Plant List 2017

Perennial Sunny Section

Agapanthus
Alchemilla mollis
Alyogyne cuneiformis
Angelica archangelica
Anthemis punctata subsp. cupaniana
Anchusa ‘Loddon Royalist’
Aralia elata ‘Variegata’
Campanula persicaria ‘Telham Beauty’
Centaurea montana ‘Jordy’
Cirsium rivulare ‘Atropurpureum’
Cirsium ‘Trevor’s Blue Wonder’
Dianthus ‘Shirley Temple’
Echium fastuosum
Erigeron karvinskianus syn. mucron
Erigeron ‘Snow White’
Euphorbia mellifera
Foeniculum vulgare
Geranium ‘Czakor’
Geranium ‘Biokovo’
Geranium clarkei ‘Kashmir Blue’
Geranium ‘Johnson’s Blue’
Geranium macrorrhizum
Geranium maculatum ‘Espresso’
Geranium palmatum
Geranium renardii
Geum ‘Totally Tangerine’
Iberis ‘Pink Ice’
Iris ‘Sable’
Iris ‘Bishop’s Robe’
Iris ‘Natchez Trace’
Iris ‘Night Owl’
Linaria purpurea ‘Canon Went’
Lupinus ‘Beefeater’
Lupinus ‘Manhattan Lights’
Lupinus ‘Persian Slipper’
Lysimachia ciliata ‘Firecracker’
Mukgenia ‘Nova Flame’
Nepeta ‘Walker’s Low’
Paeonia lactiflora ‘Red Charm’
Peony ‘Krinkled White’
Phlomis italica
Salvia ‘Caradonna’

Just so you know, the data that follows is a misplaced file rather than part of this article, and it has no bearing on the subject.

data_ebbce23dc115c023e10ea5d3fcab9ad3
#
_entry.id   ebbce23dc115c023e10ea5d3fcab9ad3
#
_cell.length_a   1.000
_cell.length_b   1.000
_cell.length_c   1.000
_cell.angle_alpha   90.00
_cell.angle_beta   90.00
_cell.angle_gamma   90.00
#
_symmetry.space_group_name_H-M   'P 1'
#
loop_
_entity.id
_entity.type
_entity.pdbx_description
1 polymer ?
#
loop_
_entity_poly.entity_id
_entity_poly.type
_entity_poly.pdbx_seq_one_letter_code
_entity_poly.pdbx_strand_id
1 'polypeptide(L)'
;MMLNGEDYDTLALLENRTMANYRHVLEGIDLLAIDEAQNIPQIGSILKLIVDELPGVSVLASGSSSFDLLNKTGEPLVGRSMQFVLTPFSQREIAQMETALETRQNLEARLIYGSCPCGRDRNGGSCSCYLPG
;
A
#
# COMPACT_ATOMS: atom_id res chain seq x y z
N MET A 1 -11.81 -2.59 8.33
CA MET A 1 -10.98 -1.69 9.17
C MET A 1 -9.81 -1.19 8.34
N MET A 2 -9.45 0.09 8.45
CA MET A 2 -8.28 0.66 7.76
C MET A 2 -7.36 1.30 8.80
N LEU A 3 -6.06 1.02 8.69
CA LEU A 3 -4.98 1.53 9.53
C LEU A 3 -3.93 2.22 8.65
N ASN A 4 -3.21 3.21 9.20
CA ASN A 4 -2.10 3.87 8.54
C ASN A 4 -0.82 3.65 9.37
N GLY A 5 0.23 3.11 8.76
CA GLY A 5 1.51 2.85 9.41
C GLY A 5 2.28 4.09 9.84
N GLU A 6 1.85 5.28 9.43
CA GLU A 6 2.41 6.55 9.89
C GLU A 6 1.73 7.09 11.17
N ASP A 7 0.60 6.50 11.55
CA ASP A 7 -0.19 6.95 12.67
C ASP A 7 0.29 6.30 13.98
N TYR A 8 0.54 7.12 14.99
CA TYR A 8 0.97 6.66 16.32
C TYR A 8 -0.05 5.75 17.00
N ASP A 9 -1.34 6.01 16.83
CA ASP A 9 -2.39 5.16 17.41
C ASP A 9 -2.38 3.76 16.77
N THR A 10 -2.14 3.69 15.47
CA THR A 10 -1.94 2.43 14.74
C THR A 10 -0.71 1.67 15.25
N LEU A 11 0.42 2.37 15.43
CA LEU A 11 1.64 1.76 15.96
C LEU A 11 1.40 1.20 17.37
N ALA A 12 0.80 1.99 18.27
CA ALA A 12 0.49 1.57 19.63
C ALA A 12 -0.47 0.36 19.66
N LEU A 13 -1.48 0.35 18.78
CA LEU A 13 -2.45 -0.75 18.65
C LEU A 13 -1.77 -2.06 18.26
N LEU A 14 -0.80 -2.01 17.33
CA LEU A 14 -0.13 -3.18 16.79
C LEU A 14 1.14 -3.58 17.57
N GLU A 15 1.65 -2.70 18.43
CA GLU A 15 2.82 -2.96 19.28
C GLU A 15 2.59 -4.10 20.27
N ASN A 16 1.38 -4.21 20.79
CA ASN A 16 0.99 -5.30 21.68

Scabiosa ‘Butterfly Blue’
Silybum marianum
Veronica ‘Shirley Blue’

Shrubs and Herbs

Grevillea rosmarinifolia
Pinus leucodermis ‘Nana’
Westringia fruticosa ‘White’

 

Perennial Shady Section

Alchemilla mollis
Anemone ‘Wild Swan’
Astilbe ‘Fanal’
Brunnera ‘Alexander’s Great’
Camassia ‘White’
Cardiocrinum giganteum
Chaerophyllum hirsutum ‘Roseum’
Geranium ‘Biokovo’
Geranium ‘Mayflower’
Hakonechloa
Helleborus argutifolius
Hosta ‘Devon Green’
Hosta ‘Abiqua Drinking Gourd’
Hosta ‘Flemish Sky’
Hosta ‘Patriot’
Hosta ‘Regal Splendor’
Iris ‘Gerald Darby’
Lamium orvala
Luzula
Primula beesiana
Ranunculus aconitifolius ‘Flore Pleno’
Rosa spinosisima
Tellima grandiflora

Ferns

Asplenium scolopendrium
Cyrtomium falcatum
Dryopteris affinis
Matteuccia struthiopteris
Osmunda regalis

Trees, Hedges, Topiary, Shrubs

Carpinus betulus
Acer campestre
Buxus sempervirens
Pinus sylvestris
Taxus baccata